- Between 2 days to 6 years behind bars (first-time offenders may escape with just 96 hours of community service);
- Fines ranging from $400 to $5,000;
- Compulsory attendance at a DUI school;
- Enrollment in the state substance-abuse treatment program;
- Up to 3-year license suspension; and
- Additional administrative penalties.
Nevada Child Safety Seat Laws
An approved child safety seat is your little one’s best line of defense against potentially fatal injuries in a crash. Nevada’s car safety seat laws stipulate that all kids younger than 6, and weighing less than 60 pounds, must be seated in an appropriate safety restraint system.
Kids of any age should always make use of the rear seats of the vehicle. Crash tests have shown that this part of the car is situated furthest away from the most common points of impact in an accident.
If you fail to restrain your children in accordance with Nevada’s child safety seat laws, you could have your license suspended, be fined, or will have to complete community service.
Nevada Distracted Driving Laws
If you reach for a moving object while driving, you are 9 times more likely to be involved in an accident than if you were keeping your eyes on the road. Other activities that could increase your chance of crashing include: Reading (3.4 times), applying makeup (3 times), and dialing/using a phone (2.8 times).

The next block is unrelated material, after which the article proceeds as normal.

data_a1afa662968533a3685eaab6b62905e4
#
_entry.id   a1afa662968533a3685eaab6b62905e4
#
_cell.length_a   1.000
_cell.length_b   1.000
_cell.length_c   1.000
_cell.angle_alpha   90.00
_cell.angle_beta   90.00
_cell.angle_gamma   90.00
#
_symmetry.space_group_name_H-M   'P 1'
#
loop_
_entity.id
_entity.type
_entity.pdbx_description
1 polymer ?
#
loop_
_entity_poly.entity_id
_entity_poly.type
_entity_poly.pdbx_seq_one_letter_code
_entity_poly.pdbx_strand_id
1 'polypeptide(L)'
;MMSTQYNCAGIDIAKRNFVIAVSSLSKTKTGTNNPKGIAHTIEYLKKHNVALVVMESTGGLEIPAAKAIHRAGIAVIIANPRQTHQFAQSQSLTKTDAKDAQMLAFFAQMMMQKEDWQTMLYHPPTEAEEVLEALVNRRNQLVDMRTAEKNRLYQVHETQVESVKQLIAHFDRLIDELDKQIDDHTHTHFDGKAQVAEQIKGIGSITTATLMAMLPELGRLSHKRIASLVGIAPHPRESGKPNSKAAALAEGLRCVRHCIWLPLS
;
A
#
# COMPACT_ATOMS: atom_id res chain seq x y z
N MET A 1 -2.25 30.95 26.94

Using your cellphone while driving is prohibited. You may only make use of your handheld device in conjunction with a hands-free kit. If you’re caught using your phone while driving, you could face fines of up $250 depending on whether it’s your first, second, third, or subsequent offense in a 7-year period.
However, there are important exceptions to this law. You may use your phone if:
- You are reporting a medical emergency, crime, or safety hazard;
- You are using a voice-operated GPS system;
- You are communicating using a two-way radio that requires a license;
- You are a first responder making a call important to your job;
- You are a utility worker on call to fix an outage or other emergency; or
- You are helping provide communication services during a natural disaster or emergency situation.
Nevada Seatbelt Laws
Wearing a seatbelt can reduce your risk of death by 45%. By law, all passengers and drivers – except children under the age of 6 who must be restrained in a safety seat – are required buckle up while travelling. Take note: It is illegal for younger passengers under age 18 to travel in the back of an open pickup truck or flatbed except when farming, ranching, or taking part in a parade.
What Terms Should I Know Before Getting an Insurance Policy in Nevada?